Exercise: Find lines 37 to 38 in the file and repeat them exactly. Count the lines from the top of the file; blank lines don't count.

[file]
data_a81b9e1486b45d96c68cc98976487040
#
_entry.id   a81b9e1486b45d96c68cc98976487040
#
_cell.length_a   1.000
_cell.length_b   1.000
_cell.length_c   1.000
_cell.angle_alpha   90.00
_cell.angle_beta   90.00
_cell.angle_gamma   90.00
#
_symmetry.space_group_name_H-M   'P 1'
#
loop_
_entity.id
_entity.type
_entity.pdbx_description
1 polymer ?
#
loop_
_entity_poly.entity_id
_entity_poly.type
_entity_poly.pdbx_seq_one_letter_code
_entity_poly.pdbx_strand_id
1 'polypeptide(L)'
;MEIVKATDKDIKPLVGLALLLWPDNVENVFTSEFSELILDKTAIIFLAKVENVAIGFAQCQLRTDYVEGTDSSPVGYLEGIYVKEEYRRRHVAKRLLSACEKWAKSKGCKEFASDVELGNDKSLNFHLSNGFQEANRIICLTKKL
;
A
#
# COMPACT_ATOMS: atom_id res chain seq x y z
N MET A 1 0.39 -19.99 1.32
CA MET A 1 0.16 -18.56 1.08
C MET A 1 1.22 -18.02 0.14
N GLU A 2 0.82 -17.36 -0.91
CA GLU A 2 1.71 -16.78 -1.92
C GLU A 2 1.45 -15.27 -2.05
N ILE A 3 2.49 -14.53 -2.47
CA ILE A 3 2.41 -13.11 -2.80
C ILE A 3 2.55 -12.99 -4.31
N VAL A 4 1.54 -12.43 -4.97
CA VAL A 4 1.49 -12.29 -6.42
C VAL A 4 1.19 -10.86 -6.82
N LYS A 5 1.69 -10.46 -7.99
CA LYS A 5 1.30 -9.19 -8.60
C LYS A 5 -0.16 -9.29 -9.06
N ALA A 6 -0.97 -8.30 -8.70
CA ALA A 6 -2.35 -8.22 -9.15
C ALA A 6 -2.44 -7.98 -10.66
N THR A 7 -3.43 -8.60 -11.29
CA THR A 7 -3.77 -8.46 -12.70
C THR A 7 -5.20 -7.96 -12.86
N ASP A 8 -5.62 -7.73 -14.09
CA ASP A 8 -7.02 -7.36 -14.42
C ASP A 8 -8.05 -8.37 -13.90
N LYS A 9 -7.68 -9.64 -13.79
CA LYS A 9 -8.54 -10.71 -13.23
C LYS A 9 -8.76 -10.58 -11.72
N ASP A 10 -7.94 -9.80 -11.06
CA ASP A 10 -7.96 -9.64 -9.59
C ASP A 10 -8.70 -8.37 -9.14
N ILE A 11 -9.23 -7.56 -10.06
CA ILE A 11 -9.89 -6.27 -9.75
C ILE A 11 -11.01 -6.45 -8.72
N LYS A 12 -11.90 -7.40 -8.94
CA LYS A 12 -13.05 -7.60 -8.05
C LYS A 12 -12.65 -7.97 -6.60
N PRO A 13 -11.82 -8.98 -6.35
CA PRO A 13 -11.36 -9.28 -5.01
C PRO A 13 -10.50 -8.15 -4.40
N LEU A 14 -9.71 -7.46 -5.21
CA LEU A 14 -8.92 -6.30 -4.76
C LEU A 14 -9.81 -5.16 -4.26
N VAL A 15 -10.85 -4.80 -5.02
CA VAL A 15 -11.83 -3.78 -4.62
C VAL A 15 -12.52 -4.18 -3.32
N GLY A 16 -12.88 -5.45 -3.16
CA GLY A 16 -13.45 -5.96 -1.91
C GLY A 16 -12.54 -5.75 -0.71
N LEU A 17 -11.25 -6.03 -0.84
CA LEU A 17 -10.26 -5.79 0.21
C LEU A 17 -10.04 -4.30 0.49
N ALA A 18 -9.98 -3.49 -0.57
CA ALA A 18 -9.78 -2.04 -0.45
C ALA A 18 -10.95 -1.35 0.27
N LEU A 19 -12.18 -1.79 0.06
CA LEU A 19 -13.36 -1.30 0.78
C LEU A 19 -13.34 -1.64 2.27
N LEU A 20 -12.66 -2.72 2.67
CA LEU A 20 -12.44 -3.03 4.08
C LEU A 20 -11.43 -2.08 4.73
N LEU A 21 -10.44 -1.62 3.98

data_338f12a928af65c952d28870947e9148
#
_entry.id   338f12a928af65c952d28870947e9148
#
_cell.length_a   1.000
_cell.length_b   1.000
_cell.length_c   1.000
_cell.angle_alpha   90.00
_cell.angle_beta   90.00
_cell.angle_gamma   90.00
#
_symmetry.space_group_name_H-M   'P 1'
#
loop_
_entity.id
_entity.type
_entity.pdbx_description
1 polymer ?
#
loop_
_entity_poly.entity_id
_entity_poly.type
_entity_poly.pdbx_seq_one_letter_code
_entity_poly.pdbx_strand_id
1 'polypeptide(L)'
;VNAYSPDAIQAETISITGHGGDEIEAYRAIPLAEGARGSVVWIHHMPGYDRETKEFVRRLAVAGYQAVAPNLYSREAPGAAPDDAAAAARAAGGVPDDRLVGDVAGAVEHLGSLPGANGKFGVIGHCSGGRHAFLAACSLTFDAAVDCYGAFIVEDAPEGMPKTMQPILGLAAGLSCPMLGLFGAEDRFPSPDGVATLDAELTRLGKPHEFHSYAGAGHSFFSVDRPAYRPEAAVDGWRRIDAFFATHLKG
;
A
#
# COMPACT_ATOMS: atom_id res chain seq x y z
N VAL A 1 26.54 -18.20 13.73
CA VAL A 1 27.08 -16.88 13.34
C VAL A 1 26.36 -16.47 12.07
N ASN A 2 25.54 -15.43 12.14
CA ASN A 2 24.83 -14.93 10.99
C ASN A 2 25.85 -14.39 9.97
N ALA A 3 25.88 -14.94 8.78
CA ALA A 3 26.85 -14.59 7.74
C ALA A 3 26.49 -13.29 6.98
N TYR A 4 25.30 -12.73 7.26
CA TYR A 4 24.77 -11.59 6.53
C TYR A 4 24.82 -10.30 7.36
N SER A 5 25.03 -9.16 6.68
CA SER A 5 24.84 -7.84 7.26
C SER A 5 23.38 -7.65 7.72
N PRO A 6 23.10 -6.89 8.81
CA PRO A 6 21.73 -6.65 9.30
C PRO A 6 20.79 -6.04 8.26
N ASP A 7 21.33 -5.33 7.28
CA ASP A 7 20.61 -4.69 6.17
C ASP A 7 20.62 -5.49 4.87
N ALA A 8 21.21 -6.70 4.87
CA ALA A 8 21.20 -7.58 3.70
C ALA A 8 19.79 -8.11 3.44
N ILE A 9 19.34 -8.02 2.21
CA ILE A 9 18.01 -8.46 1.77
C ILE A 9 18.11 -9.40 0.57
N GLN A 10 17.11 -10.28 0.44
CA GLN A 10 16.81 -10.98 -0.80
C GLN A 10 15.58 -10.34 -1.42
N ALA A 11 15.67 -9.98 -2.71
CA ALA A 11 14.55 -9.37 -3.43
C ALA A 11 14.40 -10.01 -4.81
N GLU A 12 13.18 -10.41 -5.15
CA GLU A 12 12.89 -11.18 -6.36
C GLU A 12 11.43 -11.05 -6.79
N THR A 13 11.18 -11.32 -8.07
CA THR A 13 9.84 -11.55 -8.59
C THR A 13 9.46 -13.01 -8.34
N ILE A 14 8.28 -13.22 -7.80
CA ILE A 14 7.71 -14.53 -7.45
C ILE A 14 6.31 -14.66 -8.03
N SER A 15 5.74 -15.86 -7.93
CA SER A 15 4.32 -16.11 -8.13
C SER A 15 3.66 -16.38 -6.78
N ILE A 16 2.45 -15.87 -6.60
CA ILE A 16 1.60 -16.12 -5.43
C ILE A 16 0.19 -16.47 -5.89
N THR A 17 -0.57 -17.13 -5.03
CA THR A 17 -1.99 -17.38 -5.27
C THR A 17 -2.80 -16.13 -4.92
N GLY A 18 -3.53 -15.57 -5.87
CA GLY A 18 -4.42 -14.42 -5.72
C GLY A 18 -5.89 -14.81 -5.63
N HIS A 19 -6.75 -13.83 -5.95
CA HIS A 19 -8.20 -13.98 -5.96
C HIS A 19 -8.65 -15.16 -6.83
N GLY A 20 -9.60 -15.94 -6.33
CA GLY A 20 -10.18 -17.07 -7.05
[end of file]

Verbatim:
N ILE A 3 2.49 -14.53 -2.47
CA ILE A 3 2.41 -13.11 -2.80